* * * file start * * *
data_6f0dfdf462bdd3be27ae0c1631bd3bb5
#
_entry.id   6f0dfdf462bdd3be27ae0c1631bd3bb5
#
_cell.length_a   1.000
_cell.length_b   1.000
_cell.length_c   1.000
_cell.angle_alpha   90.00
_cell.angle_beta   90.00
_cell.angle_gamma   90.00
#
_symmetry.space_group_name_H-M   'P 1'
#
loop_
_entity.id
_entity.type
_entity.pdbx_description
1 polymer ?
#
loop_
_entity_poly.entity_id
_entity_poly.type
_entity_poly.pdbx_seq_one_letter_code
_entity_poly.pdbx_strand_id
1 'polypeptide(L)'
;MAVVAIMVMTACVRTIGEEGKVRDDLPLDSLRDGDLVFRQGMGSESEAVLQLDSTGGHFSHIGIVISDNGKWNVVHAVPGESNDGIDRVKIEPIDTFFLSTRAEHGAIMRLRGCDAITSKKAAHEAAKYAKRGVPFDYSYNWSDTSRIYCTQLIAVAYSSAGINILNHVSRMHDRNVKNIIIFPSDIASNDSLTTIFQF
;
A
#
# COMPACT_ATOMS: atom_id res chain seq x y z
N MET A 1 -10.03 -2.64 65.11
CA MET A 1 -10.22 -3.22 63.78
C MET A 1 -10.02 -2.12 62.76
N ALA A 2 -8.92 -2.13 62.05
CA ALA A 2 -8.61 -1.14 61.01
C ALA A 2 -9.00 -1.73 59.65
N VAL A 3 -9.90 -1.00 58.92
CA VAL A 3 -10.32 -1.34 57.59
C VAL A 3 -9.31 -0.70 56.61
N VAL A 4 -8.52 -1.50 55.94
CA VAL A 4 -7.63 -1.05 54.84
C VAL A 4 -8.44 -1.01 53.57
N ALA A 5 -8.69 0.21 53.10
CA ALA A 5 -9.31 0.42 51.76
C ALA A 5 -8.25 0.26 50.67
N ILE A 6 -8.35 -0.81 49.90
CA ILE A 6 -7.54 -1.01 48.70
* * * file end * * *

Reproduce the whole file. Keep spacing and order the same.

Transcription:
data_6f0dfdf462bdd3be27ae0c1631bd3bb5
#
_entry.id   6f0dfdf462bdd3be27ae0c1631bd3bb5
#
_cell.length_a   1.000
_cell.length_b   1.000
_cell.length_c   1.000
_cell.angle_alpha   90.00
_cell.angle_beta   90.00
_cell.angle_gamma   90.00
#
_symmetry.space_group_name_H-M   'P 1'
#
loop_
_entity.id
_entity.type
_entity.pdbx_description
1 polymer ?
#
loop_
_entity_poly.entity_id
_entity_poly.type
_entity_poly.pdbx_seq_one_letter_code
_entity_poly.pdbx_strand_id
1 'polypeptide(L)'
;MAVVAIMVMTACVRTIGEEGKVRDDLPLDSLRDGDLVFRQGMGSESEAVLQLDSTGGHFSHIGIVISDNGKWNVVHAVPGESNDGIDRVKIEPIDTFFLSTRAEHGAIMRLRGCDAITSKKAAHEAAKYAKRGVPFDYSYNWSDTSRIYCTQLIAVAYSSAGINILNHVSRMHDRNVKNIIIFPSDIASNDSLTTIFQF
;
A
#
# COMPACT_ATOMS: atom_id res chain seq x y z
N MET A 1 -10.03 -2.64 65.11
CA MET A 1 -10.22 -3.22 63.78
C MET A 1 -10.02 -2.12 62.76
N ALA A 2 -8.92 -2.13 62.05
CA ALA A 2 -8.61 -1.14 61.01
C ALA A 2 -9.00 -1.73 59.65
N VAL A 3 -9.90 -1.00 58.92
CA VAL A 3 -10.32 -1.34 57.59
C VAL A 3 -9.31 -0.70 56.61
N VAL A 4 -8.52 -1.50 55.94
CA VAL A 4 -7.63 -1.05 54.84
C VAL A 4 -8.44 -1.01 53.57
N ALA A 5 -8.69 0.21 53.10
CA ALA A 5 -9.31 0.42 51.76
C ALA A 5 -8.25 0.26 50.67
N ILE A 6 -8.35 -0.81 49.90
CA ILE A 6 -7.54 -1.01 48.70